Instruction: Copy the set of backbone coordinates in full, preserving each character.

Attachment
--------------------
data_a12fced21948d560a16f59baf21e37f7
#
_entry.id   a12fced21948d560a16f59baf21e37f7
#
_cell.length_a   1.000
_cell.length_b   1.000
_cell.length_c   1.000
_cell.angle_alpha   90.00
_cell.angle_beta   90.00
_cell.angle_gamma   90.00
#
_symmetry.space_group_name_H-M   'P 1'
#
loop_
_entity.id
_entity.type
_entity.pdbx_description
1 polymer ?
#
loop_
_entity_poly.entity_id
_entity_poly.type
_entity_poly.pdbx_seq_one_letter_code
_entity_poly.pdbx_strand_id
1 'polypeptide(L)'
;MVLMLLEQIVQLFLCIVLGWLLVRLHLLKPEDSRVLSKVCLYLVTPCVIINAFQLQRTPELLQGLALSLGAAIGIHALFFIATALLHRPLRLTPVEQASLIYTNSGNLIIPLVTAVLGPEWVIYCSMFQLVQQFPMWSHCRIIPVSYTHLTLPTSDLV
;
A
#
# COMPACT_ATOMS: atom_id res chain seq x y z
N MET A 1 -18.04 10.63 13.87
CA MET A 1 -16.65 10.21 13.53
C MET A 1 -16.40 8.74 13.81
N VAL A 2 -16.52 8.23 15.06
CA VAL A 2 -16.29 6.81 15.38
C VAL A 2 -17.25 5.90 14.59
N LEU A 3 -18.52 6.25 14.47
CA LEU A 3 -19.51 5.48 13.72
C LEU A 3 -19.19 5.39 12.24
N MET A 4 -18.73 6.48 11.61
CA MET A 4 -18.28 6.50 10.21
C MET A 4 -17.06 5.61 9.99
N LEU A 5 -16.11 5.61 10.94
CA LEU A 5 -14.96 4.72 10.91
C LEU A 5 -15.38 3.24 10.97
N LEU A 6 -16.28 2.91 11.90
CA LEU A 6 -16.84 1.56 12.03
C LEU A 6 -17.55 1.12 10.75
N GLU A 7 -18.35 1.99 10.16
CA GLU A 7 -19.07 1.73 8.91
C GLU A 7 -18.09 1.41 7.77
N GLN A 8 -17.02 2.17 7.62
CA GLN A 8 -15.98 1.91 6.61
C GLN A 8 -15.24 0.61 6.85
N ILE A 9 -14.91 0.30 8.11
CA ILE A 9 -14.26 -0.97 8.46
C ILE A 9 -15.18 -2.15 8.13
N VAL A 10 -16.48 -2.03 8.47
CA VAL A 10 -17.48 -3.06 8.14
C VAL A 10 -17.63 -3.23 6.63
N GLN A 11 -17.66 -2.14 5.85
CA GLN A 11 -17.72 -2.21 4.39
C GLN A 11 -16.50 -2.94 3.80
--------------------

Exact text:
data_a12fced21948d560a16f59baf21e37f7
#
_entry.id   a12fced21948d560a16f59baf21e37f7
#
_cell.length_a   1.000
_cell.length_b   1.000
_cell.length_c   1.000
_cell.angle_alpha   90.00
_cell.angle_beta   90.00
_cell.angle_gamma   90.00
#
_symmetry.space_group_name_H-M   'P 1'
#
loop_
_entity.id
_entity.type
_entity.pdbx_description
1 polymer ?
#
loop_
_entity_poly.entity_id
_entity_poly.type
_entity_poly.pdbx_seq_one_letter_code
_entity_poly.pdbx_strand_id
1 'polypeptide(L)'
;MVLMLLEQIVQLFLCIVLGWLLVRLHLLKPEDSRVLSKVCLYLVTPCVIINAFQLQRTPELLQGLALSLGAAIGIHALFFIATALLHRPLRLTPVEQASLIYTNSGNLIIPLVTAVLGPEWVIYCSMFQLVQQFPMWSHCRIIPVSYTHLTLPTSDLV
;
A
#
# COMPACT_ATOMS: atom_id res chain seq x y z
N MET A 1 -18.04 10.63 13.87
CA MET A 1 -16.65 10.21 13.53
C MET A 1 -16.40 8.74 13.81
N VAL A 2 -16.52 8.23 15.06
CA VAL A 2 -16.29 6.81 15.38
C VAL A 2 -17.25 5.90 14.59
N LEU A 3 -18.52 6.25 14.47
CA LEU A 3 -19.51 5.48 13.72
C LEU A 3 -19.19 5.39 12.24
N MET A 4 -18.73 6.48 11.61
CA MET A 4 -18.28 6.50 10.21
C MET A 4 -17.06 5.61 9.99
N LEU A 5 -16.11 5.61 10.94
CA LEU A 5 -14.96 4.72 10.91
C LEU A 5 -15.38 3.24 10.97
N LEU A 6 -16.28 2.91 11.90
CA LEU A 6 -16.84 1.56 12.03
C LEU A 6 -17.55 1.12 10.75
N GLU A 7 -18.35 1.99 10.16
CA GLU A 7 -19.07 1.73 8.91
C GLU A 7 -18.09 1.41 7.77
N GLN A 8 -17.02 2.17 7.62
CA GLN A 8 -15.98 1.91 6.61
C GLN A 8 -15.24 0.61 6.85
N ILE A 9 -14.91 0.30 8.11
CA ILE A 9 -14.26 -0.97 8.46
C ILE A 9 -15.18 -2.15 8.13
N VAL A 10 -16.48 -2.03 8.47
CA VAL A 10 -17.48 -3.06 8.14
C VAL A 10 -17.63 -3.23 6.63
N GLN A 11 -17.66 -2.14 5.85
CA GLN A 11 -17.72 -2.21 4.39
C GLN A 11 -16.50 -2.94 3.80